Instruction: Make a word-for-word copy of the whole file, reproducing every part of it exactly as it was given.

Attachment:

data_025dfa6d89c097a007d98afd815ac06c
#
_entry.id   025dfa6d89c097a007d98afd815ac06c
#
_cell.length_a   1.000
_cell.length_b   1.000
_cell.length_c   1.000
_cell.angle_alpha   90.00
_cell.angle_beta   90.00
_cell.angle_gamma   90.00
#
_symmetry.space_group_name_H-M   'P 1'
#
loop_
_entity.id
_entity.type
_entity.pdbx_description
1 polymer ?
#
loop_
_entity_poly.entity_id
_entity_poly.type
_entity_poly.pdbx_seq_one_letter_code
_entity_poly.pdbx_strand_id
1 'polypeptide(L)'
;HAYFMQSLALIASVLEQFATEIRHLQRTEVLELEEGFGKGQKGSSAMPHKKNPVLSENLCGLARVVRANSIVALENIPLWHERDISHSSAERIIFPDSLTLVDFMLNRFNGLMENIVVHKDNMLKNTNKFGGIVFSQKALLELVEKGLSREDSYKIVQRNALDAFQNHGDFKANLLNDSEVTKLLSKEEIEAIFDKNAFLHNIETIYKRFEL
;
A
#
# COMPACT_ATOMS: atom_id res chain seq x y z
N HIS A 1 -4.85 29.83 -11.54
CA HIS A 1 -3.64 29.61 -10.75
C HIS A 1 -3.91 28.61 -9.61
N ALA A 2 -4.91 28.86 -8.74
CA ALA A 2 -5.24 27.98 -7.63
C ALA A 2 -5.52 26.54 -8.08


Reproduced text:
data_025dfa6d89c097a007d98afd815ac06c
#
_entry.id   025dfa6d89c097a007d98afd815ac06c
#
_cell.length_a   1.000
_cell.length_b   1.000
_cell.length_c   1.000
_cell.angle_alpha   90.00
_cell.angle_beta   90.00
_cell.angle_gamma   90.00
#
_symmetry.space_group_name_H-M   'P 1'
#
loop_
_entity.id
_entity.type
_entity.pdbx_description
1 polymer ?
#
loop_
_entity_poly.entity_id
_entity_poly.type
_entity_poly.pdbx_seq_one_letter_code
_entity_poly.pdbx_strand_id
1 'polypeptide(L)'
;HAYFMQSLALIASVLEQFATEIRHLQRTEVLELEEGFGKGQKGSSAMPHKKNPVLSENLCGLARVVRANSIVALENIPLWHERDISHSSAERIIFPDSLTLVDFMLNRFNGLMENIVVHKDNMLKNTNKFGGIVFSQKALLELVEKGLSREDSYKIVQRNALDAFQNHGDFKANLLNDSEVTKLLSKEEIEAIFDKNAFLHNIETIYKRFEL
;
A
#
# COMPACT_ATOMS: atom_id res chain seq x y z
N HIS A 1 -4.85 29.83 -11.54
CA HIS A 1 -3.64 29.61 -10.75
C HIS A 1 -3.91 28.61 -9.61
N ALA A 2 -4.91 28.86 -8.74
CA ALA A 2 -5.24 27.98 -7.63
C ALA A 2 -5.52 26.54 -8.08